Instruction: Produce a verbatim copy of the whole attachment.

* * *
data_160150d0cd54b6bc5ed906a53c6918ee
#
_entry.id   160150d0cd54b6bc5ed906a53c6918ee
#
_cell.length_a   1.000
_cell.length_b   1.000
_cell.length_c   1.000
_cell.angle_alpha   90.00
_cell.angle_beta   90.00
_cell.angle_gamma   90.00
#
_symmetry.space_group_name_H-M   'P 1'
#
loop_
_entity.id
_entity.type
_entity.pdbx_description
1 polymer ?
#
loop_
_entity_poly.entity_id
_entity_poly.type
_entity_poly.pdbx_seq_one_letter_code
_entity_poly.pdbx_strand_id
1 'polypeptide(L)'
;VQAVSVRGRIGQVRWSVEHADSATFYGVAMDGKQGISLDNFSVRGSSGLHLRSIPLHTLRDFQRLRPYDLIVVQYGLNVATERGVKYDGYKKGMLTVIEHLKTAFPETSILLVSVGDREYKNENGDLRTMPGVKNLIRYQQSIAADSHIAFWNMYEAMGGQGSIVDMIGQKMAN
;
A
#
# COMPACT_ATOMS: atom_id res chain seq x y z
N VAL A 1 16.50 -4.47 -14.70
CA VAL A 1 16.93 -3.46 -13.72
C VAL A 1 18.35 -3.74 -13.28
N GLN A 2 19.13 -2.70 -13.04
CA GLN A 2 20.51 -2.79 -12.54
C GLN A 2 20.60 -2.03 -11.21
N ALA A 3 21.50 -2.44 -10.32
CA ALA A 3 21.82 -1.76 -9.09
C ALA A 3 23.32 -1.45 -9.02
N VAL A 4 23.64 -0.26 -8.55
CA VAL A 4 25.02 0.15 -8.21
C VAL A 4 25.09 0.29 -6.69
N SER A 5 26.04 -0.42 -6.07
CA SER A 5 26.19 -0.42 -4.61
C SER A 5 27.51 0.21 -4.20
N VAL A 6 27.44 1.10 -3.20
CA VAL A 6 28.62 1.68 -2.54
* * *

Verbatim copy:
data_160150d0cd54b6bc5ed906a53c6918ee
#
_entry.id   160150d0cd54b6bc5ed906a53c6918ee
#
_cell.length_a   1.000
_cell.length_b   1.000
_cell.length_c   1.000
_cell.angle_alpha   90.00
_cell.angle_beta   90.00
_cell.angle_gamma   90.00
#
_symmetry.space_group_name_H-M   'P 1'
#
loop_
_entity.id
_entity.type
_entity.pdbx_description
1 polymer ?
#
loop_
_entity_poly.entity_id
_entity_poly.type
_entity_poly.pdbx_seq_one_letter_code
_entity_poly.pdbx_strand_id
1 'polypeptide(L)'
;VQAVSVRGRIGQVRWSVEHADSATFYGVAMDGKQGISLDNFSVRGSSGLHLRSIPLHTLRDFQRLRPYDLIVVQYGLNVATERGVKYDGYKKGMLTVIEHLKTAFPETSILLVSVGDREYKNENGDLRTMPGVKNLIRYQQSIAADSHIAFWNMYEAMGGQGSIVDMIGQKMAN
;
A
#
# COMPACT_ATOMS: atom_id res chain seq x y z
N VAL A 1 16.50 -4.47 -14.70
CA VAL A 1 16.93 -3.46 -13.72
C VAL A 1 18.35 -3.74 -13.28
N GLN A 2 19.13 -2.70 -13.04
CA GLN A 2 20.51 -2.79 -12.54
C GLN A 2 20.60 -2.03 -11.21
N ALA A 3 21.50 -2.44 -10.32
CA ALA A 3 21.82 -1.76 -9.09
C ALA A 3 23.32 -1.45 -9.02
N VAL A 4 23.64 -0.26 -8.55
CA VAL A 4 25.02 0.15 -8.21
C VAL A 4 25.09 0.29 -6.69
N SER A 5 26.04 -0.42 -6.07
CA SER A 5 26.19 -0.42 -4.61
C SER A 5 27.51 0.21 -4.20
N VAL A 6 27.44 1.10 -3.20
CA VAL A 6 28.62 1.68 -2.54